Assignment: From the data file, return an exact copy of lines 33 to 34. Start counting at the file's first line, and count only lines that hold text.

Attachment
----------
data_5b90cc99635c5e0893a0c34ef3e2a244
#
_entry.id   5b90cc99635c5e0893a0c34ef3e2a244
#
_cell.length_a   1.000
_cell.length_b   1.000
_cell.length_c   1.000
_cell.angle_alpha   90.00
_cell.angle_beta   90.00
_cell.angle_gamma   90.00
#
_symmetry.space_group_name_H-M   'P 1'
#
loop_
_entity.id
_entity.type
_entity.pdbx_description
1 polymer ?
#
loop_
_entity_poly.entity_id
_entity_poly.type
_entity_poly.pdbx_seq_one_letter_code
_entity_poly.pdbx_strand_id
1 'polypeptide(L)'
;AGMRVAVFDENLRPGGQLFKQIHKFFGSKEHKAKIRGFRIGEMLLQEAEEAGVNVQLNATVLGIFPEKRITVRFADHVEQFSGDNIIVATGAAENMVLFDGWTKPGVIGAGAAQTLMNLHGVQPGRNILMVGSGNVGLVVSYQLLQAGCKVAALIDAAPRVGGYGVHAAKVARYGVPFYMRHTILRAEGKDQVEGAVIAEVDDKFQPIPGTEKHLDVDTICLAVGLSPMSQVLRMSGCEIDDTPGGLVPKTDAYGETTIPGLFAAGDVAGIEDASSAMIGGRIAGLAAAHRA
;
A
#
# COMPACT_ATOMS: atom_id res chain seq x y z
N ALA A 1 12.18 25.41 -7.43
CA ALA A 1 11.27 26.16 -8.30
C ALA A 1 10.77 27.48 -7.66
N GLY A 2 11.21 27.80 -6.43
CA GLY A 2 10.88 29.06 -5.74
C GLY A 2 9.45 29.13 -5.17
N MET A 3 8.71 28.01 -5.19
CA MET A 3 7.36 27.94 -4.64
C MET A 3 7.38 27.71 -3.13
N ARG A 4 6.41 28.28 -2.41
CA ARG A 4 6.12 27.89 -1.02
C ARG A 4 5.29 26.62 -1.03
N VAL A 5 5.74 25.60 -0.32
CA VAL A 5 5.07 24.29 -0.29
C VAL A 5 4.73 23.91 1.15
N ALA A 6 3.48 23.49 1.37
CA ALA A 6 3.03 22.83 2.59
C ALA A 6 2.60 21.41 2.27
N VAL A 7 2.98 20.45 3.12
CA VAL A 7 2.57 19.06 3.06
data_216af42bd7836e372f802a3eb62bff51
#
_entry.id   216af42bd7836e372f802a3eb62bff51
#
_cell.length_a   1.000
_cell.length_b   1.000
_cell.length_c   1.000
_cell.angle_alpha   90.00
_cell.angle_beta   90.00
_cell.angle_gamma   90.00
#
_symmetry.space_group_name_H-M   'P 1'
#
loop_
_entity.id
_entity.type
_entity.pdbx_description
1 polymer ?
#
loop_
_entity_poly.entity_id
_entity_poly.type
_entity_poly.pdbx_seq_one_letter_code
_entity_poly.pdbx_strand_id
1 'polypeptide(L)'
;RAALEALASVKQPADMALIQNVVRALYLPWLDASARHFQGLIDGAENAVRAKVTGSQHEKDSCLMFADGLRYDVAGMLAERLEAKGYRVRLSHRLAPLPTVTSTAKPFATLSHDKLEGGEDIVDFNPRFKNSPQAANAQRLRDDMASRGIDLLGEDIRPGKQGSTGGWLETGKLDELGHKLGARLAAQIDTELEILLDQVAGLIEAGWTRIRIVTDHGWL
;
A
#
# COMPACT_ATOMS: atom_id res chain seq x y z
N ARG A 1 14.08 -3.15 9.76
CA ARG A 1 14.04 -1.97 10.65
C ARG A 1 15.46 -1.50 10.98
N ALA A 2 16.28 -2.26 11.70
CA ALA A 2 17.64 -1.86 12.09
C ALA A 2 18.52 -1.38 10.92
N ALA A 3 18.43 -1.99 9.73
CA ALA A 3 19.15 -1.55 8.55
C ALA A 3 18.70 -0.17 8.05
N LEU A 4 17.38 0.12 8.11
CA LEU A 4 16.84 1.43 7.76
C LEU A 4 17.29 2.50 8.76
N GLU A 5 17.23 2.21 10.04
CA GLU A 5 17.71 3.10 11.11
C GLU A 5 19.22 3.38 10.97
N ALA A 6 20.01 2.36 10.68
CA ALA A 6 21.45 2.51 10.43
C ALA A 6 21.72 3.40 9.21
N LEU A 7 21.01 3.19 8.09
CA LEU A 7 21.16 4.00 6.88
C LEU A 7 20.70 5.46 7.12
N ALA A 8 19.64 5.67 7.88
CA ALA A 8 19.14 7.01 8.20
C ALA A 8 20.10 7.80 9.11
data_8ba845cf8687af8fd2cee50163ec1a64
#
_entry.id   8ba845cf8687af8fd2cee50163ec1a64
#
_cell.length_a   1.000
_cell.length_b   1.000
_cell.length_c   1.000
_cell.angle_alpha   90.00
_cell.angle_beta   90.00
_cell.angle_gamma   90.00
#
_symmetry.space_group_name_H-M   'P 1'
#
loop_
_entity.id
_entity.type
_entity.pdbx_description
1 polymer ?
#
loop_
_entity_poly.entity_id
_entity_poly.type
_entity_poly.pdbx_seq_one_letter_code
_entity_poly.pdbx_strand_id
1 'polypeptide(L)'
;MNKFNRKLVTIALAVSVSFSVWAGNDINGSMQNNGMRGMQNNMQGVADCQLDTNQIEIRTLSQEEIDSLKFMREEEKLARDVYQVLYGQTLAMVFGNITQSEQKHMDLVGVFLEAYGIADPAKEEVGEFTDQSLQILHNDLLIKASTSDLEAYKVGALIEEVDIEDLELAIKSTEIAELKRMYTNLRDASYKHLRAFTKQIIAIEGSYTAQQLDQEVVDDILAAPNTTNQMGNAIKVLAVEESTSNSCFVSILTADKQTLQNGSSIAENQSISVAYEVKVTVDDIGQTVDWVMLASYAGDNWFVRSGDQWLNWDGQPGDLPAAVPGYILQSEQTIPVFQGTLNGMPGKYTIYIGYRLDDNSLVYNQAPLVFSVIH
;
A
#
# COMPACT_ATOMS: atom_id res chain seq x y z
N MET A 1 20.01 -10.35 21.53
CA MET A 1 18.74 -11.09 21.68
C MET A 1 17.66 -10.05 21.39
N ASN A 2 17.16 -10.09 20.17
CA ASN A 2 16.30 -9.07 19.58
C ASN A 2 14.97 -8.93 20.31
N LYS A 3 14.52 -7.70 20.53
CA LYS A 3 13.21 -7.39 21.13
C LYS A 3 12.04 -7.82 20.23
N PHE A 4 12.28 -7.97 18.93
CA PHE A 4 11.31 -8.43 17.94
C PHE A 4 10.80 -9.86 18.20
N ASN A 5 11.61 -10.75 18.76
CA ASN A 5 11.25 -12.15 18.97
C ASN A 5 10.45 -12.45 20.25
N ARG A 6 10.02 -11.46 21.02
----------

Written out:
C ALA A 1 10.77 27.48 -7.66
N GLY A 2 11.21 27.80 -6.43